The Best Advice I Received When Expanding My Business


I first took the leap and started my own small athletic footwear (sneaker) store when I was in my early twenties. In all honesty I had no idea what I was doing, and only my passion for sneakers kept the business from going under within the first year. I did not go to university and had no business experience, but was driven purely by my passion to be around sneakers and providing exclusive products to others– largely hoping to be a big name in the scene. Now, my business has now grown to multiple stores around the country, and I will now delve deeper into how I managed to expand my business using the best advice I received allowing me to do so.

1. Increase your products and services to existing customers

Admittedly, I had tunnel vision when I started my business. I was purely focused on providing sneakers and nothing more. But, as I started to notice my business grow, and the numbers suddenly became more important in allowing me to continue and prosper, I was advised by a friend to diversify. Sneakers are part of the wider fashion scene, so it was a logical move to into apparel and accessories. Providing such products also required much less storage and shelf space than footwear, and had a handsome profit margin to boot. Outfit coordination is very important to many customers in the industry, and I was surprised how well apparel that matched the sneakers sold.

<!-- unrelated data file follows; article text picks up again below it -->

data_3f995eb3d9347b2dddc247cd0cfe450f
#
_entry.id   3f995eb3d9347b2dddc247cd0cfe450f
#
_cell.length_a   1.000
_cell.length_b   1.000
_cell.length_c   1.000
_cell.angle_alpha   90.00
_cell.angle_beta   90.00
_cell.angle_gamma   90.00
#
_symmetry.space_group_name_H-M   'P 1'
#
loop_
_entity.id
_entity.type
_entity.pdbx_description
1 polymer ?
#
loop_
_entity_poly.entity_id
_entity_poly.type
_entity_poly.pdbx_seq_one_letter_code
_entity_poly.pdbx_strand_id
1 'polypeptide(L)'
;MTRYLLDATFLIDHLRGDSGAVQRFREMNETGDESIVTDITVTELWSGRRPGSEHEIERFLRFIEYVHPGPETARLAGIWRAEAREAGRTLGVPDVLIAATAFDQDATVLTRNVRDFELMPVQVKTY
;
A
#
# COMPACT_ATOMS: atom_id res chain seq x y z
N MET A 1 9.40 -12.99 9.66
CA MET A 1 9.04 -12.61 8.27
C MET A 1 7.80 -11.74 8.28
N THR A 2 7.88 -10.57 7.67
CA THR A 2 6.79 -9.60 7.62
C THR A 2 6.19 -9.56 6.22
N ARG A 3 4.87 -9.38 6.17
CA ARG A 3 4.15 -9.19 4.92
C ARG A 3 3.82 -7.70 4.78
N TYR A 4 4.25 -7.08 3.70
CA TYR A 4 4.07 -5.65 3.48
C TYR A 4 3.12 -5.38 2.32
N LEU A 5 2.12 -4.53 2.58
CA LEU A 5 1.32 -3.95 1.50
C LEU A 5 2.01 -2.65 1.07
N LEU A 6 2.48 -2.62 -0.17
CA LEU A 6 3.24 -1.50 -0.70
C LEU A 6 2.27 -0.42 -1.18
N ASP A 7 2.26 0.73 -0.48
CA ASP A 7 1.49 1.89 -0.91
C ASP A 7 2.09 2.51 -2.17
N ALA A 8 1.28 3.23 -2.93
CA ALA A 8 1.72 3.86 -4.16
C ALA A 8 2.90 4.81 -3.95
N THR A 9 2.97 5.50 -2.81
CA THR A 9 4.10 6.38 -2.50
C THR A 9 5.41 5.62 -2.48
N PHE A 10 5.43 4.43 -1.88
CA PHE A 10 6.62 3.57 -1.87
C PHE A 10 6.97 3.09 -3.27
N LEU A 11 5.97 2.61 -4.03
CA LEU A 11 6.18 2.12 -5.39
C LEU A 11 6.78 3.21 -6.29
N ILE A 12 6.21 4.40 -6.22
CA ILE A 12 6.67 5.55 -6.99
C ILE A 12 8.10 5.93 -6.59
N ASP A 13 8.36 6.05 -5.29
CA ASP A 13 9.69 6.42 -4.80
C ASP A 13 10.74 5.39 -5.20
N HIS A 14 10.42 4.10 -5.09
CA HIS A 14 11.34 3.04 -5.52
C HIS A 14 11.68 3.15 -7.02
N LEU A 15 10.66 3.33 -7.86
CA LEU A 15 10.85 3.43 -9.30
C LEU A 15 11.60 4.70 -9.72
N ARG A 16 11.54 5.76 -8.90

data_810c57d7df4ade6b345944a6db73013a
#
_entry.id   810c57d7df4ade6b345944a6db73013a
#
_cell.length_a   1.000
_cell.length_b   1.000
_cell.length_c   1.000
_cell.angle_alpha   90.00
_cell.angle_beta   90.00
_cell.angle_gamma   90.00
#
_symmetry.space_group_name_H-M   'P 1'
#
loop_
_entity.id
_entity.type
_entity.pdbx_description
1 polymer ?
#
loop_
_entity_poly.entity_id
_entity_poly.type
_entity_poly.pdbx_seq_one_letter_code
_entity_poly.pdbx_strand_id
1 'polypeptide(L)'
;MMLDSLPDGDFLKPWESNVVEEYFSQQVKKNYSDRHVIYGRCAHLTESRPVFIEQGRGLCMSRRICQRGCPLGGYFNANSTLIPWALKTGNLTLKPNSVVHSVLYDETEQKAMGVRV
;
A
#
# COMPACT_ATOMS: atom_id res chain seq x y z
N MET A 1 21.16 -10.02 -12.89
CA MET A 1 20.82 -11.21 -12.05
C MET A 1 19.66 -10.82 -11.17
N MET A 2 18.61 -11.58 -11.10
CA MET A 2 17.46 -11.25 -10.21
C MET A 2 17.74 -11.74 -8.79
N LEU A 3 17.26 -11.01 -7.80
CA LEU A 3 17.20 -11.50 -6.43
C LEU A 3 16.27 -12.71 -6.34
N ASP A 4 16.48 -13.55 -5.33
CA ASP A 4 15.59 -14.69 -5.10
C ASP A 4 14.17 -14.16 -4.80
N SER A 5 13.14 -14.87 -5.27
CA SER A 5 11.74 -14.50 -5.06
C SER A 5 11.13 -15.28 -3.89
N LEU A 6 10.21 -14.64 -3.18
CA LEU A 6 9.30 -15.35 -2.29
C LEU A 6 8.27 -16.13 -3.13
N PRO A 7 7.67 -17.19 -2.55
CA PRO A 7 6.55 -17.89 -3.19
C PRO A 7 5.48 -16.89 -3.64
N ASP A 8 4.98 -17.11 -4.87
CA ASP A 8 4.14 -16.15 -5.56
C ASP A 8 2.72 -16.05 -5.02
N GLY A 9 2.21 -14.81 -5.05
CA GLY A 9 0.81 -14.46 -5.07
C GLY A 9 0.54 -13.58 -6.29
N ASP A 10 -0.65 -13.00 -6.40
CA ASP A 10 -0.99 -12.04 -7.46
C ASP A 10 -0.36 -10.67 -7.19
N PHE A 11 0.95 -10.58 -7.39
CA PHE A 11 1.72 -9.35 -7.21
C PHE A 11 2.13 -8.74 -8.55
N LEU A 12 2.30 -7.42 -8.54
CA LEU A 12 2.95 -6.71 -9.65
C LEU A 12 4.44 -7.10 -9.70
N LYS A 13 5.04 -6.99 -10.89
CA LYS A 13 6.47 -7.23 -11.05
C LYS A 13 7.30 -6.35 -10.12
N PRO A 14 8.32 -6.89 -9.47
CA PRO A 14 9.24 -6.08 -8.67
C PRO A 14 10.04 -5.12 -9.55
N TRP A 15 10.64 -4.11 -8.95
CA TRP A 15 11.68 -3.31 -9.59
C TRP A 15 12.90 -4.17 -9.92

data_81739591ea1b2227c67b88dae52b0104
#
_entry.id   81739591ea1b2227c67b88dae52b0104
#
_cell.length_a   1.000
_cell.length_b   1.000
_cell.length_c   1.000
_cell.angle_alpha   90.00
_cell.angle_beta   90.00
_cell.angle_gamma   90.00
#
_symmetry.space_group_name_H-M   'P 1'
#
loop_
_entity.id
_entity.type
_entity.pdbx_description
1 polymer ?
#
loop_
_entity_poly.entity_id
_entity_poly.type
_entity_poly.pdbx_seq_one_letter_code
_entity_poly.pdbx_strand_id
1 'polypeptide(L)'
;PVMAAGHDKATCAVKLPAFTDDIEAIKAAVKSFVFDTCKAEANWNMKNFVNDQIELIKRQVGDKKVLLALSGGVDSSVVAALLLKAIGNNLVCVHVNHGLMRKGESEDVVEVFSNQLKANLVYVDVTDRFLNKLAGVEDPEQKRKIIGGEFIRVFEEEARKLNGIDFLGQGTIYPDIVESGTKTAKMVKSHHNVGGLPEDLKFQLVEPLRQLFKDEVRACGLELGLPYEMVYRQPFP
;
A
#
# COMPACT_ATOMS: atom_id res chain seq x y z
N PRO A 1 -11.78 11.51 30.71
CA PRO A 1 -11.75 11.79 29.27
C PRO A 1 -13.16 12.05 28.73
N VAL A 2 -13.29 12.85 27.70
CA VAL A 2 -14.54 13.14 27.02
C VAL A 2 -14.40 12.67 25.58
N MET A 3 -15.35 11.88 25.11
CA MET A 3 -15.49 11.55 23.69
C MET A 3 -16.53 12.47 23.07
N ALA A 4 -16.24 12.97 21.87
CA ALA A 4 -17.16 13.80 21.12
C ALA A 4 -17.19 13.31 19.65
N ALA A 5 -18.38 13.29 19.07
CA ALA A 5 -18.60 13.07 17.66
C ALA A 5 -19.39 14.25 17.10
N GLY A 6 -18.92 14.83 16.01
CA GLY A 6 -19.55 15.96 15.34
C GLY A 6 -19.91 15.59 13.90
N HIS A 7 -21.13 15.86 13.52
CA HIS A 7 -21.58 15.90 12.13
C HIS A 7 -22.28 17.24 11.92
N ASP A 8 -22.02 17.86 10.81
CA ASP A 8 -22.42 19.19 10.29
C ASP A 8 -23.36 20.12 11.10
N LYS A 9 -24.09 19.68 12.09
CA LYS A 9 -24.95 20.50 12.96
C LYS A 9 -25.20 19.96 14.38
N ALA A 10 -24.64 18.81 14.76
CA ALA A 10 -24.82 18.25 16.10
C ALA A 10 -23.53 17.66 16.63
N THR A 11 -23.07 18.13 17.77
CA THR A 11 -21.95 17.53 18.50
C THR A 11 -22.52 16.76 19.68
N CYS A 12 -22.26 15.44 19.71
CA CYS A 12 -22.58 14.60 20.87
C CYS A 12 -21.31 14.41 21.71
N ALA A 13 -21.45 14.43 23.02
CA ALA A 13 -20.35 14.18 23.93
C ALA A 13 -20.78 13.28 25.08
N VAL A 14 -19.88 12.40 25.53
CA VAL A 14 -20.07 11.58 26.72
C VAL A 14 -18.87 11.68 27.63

2. Use new sales channels

The constant improvements to the internet in terms of speed, distribution and uptake has brought a whole new market during the past decade. A consultant advised me that bricks and mortar stores were now making even more sales online than in store, and this has lead to closures of these stores. This however, has not happened with my company. I have chosen not to expand too quickly with the physical stores, but have still heavily focused on online selling, especially abroad. We surprisingly received many order requests from abroad through our social media accounts, and therefore decided to accept sales through this method too.

3. Utilise technology to increase competitiveness

Another great bit of advice I had received from a consultant was to be an ‘innovator’, with regards to the technological adoption life cycle. This in essence, was to be one of the first people to spot the technology and use it. As our company grew, we started adopting a more professional, corporate attitude (which I was very against at the time). Organising meetings became a hassle until I was introduced to meeting schedule software. I was immediately sold on this and within a short space of time, it had paid itself off by improving the business’ productivity. Less time spent organising meetings meant more time putting our decisions into practice, allowing us to move faster than our competition.

As a business, you would rather be proactive and in order to stay competitive, rather than reactive and end up playing catch-up with your competitors. Having never been particularly business-savvy, I personally have found it very useful to gain advice from others who are, such as consultants. This allows me to focus on my strengths, yet without neglecting my weaknesses. While each business is obviously different, I believe these 3 points can pretty much be applied to a business of any size.